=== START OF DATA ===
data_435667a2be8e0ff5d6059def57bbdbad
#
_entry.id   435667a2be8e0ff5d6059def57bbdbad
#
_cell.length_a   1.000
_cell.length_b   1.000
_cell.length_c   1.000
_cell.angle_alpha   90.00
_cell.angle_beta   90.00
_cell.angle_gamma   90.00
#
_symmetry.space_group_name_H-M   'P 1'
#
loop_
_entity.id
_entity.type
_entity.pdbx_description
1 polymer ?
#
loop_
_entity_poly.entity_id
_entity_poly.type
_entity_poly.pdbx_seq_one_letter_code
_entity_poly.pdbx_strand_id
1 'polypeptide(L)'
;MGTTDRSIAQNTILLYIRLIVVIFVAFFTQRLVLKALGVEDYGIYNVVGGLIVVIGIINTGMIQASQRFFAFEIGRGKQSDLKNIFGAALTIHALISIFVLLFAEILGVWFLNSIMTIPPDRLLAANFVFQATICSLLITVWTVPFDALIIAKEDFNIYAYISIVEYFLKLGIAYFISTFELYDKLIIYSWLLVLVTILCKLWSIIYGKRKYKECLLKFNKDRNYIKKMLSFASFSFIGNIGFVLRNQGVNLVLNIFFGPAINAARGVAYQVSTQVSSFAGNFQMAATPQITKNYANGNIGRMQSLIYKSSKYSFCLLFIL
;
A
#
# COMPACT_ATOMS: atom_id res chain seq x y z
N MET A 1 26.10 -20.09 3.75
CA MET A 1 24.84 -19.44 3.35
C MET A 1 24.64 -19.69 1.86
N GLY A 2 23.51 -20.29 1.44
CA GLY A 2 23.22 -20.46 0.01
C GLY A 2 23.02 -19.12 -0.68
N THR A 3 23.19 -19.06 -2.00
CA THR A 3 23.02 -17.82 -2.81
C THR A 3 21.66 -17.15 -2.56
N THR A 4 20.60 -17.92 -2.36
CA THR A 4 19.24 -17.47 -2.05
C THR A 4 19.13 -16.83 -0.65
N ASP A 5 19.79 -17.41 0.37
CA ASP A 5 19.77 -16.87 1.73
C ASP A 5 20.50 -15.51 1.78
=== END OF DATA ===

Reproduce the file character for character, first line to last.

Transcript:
data_435667a2be8e0ff5d6059def57bbdbad
#
_entry.id   435667a2be8e0ff5d6059def57bbdbad
#
_cell.length_a   1.000
_cell.length_b   1.000
_cell.length_c   1.000
_cell.angle_alpha   90.00
_cell.angle_beta   90.00
_cell.angle_gamma   90.00
#
_symmetry.space_group_name_H-M   'P 1'
#
loop_
_entity.id
_entity.type
_entity.pdbx_description
1 polymer ?
#
loop_
_entity_poly.entity_id
_entity_poly.type
_entity_poly.pdbx_seq_one_letter_code
_entity_poly.pdbx_strand_id
1 'polypeptide(L)'
;MGTTDRSIAQNTILLYIRLIVVIFVAFFTQRLVLKALGVEDYGIYNVVGGLIVVIGIINTGMIQASQRFFAFEIGRGKQSDLKNIFGAALTIHALISIFVLLFAEILGVWFLNSIMTIPPDRLLAANFVFQATICSLLITVWTVPFDALIIAKEDFNIYAYISIVEYFLKLGIAYFISTFELYDKLIIYSWLLVLVTILCKLWSIIYGKRKYKECLLKFNKDRNYIKKMLSFASFSFIGNIGFVLRNQGVNLVLNIFFGPAINAARGVAYQVSTQVSSFAGNFQMAATPQITKNYANGNIGRMQSLIYKSSKYSFCLLFIL
;
A
#
# COMPACT_ATOMS: atom_id res chain seq x y z
N MET A 1 26.10 -20.09 3.75
CA MET A 1 24.84 -19.44 3.35
C MET A 1 24.64 -19.69 1.86
N GLY A 2 23.51 -20.29 1.44
CA GLY A 2 23.22 -20.46 0.01
C GLY A 2 23.02 -19.12 -0.68
N THR A 3 23.19 -19.06 -2.00
CA THR A 3 23.02 -17.82 -2.81
C THR A 3 21.66 -17.15 -2.56
N THR A 4 20.60 -17.92 -2.36
CA THR A 4 19.24 -17.47 -2.05
C THR A 4 19.13 -16.83 -0.65
N ASP A 5 19.79 -17.41 0.37
CA ASP A 5 19.77 -16.87 1.73
C ASP A 5 20.50 -15.51 1.78